Staten Island's boat graveyard is a strangely beautiful thing to behold, which is typically only seen from sea level. But now we live an the era of drones.
Chad Aaronson took this footage flying his drone over the watery grave in Arthur Kill—it's so vivid and crisp, showing every peeled paint detail, that it makes the whole scene even more surreal:
In 1990s, the NY Times reported up to 200 boats in the the marine-salvage yard, from submarine chasers to tugboats, and some dating back to before WWI. It's unclear how many remain today.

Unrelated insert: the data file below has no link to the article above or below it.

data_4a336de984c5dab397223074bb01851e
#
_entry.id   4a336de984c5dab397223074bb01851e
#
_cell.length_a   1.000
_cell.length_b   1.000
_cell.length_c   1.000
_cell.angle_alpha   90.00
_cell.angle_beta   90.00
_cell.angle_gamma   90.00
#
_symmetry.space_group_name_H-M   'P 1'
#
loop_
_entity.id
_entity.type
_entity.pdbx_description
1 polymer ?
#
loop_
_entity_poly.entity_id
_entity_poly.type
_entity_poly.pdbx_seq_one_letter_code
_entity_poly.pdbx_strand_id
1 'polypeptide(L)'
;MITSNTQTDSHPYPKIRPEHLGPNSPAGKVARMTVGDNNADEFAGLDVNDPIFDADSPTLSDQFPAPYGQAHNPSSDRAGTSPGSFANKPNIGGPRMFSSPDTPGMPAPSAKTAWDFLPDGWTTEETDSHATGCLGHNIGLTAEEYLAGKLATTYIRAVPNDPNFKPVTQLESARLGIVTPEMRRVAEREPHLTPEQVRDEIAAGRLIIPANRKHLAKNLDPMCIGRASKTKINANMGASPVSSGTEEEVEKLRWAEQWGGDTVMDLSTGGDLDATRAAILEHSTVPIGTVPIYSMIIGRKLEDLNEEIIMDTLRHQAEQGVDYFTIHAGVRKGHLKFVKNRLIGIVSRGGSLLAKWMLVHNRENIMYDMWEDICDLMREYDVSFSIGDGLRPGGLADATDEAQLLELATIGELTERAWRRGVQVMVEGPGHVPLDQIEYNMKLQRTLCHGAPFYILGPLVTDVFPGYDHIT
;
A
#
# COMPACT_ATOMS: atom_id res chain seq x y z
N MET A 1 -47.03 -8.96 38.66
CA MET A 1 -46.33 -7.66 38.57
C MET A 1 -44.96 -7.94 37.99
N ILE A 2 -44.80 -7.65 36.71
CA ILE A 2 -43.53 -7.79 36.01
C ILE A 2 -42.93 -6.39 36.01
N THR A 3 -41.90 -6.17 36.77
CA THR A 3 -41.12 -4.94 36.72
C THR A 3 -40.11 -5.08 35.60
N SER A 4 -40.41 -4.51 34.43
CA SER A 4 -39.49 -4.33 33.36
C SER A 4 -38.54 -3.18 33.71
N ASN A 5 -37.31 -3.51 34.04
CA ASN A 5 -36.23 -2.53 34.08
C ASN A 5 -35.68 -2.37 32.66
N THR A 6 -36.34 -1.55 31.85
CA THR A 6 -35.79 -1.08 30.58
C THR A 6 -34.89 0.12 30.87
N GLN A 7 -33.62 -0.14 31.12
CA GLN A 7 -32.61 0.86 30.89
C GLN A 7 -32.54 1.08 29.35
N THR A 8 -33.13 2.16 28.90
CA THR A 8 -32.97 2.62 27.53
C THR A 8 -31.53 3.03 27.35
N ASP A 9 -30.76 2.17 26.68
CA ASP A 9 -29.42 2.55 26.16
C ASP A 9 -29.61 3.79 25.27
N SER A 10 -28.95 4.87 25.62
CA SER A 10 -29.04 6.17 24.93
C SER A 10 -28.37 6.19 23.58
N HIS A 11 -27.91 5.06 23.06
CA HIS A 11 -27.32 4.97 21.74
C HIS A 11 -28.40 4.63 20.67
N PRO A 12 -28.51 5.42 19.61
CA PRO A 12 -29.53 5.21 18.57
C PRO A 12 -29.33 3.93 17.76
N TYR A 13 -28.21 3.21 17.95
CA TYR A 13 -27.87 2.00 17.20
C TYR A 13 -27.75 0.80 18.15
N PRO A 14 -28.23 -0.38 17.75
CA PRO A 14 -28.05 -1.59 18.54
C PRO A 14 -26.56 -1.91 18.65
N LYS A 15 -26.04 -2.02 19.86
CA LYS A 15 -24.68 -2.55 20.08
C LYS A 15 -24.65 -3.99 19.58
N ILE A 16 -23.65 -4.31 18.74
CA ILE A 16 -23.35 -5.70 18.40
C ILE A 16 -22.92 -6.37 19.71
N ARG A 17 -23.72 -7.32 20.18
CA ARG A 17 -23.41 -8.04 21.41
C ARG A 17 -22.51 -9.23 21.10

According to an old Wired article, the boats started piling up over there "in the years following World War II... the adjacent scrapyard began to purchase scores of outdated vessels, with the intention of harvesting them for anything of value. But the shipbreakers couldn’t keep pace with the influx of boats, especially once people started to use the graveyard as a dumping ground for their old dinghies." And here we are, with an entire lot of eternally sinking ships, a rusting homage to New York's shipping era.
For more, check out Graves of Arthur Kill, a documentary on the area from 2012: